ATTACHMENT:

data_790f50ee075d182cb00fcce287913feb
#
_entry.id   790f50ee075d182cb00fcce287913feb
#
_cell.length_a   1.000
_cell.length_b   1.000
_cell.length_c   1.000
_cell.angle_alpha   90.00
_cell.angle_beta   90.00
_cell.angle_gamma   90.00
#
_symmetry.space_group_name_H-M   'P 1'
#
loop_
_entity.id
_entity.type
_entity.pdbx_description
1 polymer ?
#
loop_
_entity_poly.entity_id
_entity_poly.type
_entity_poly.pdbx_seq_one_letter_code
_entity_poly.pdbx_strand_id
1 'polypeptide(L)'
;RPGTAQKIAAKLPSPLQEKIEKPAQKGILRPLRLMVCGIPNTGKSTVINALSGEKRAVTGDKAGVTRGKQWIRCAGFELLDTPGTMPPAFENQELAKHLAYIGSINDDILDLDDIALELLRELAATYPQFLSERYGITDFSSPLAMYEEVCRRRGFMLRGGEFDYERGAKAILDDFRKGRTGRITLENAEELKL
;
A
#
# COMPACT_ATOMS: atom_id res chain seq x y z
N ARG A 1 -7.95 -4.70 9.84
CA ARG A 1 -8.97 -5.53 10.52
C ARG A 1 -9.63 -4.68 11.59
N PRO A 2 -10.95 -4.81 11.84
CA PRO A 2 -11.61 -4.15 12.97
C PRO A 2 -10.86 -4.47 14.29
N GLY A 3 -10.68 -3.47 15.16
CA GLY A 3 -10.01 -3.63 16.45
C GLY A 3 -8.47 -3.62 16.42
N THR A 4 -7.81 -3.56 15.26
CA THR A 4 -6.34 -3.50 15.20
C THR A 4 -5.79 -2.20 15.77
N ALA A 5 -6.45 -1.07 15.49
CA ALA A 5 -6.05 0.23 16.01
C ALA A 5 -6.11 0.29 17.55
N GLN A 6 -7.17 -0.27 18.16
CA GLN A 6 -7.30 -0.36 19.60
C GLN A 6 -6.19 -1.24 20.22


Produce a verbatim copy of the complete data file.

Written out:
data_790f50ee075d182cb00fcce287913feb
#
_entry.id   790f50ee075d182cb00fcce287913feb
#
_cell.length_a   1.000
_cell.length_b   1.000
_cell.length_c   1.000
_cell.angle_alpha   90.00
_cell.angle_beta   90.00
_cell.angle_gamma   90.00
#
_symmetry.space_group_name_H-M   'P 1'
#
loop_
_entity.id
_entity.type
_entity.pdbx_description
1 polymer ?
#
loop_
_entity_poly.entity_id
_entity_poly.type
_entity_poly.pdbx_seq_one_letter_code
_entity_poly.pdbx_strand_id
1 'polypeptide(L)'
;RPGTAQKIAAKLPSPLQEKIEKPAQKGILRPLRLMVCGIPNTGKSTVINALSGEKRAVTGDKAGVTRGKQWIRCAGFELLDTPGTMPPAFENQELAKHLAYIGSINDDILDLDDIALELLRELAATYPQFLSERYGITDFSSPLAMYEEVCRRRGFMLRGGEFDYERGAKAILDDFRKGRTGRITLENAEELKL
;
A
#
# COMPACT_ATOMS: atom_id res chain seq x y z
N ARG A 1 -7.95 -4.70 9.84
CA ARG A 1 -8.97 -5.53 10.52
C ARG A 1 -9.63 -4.68 11.59
N PRO A 2 -10.95 -4.81 11.84
CA PRO A 2 -11.61 -4.15 12.97
C PRO A 2 -10.86 -4.47 14.29
N GLY A 3 -10.68 -3.47 15.16
CA GLY A 3 -10.01 -3.63 16.45
C GLY A 3 -8.47 -3.62 16.42
N THR A 4 -7.81 -3.56 15.26
CA THR A 4 -6.34 -3.50 15.20
C THR A 4 -5.79 -2.20 15.77
N ALA A 5 -6.45 -1.07 15.49
CA ALA A 5 -6.05 0.23 16.01
C ALA A 5 -6.11 0.29 17.55
N GLN A 6 -7.17 -0.27 18.16
CA GLN A 6 -7.30 -0.36 19.60
C GLN A 6 -6.19 -1.24 20.22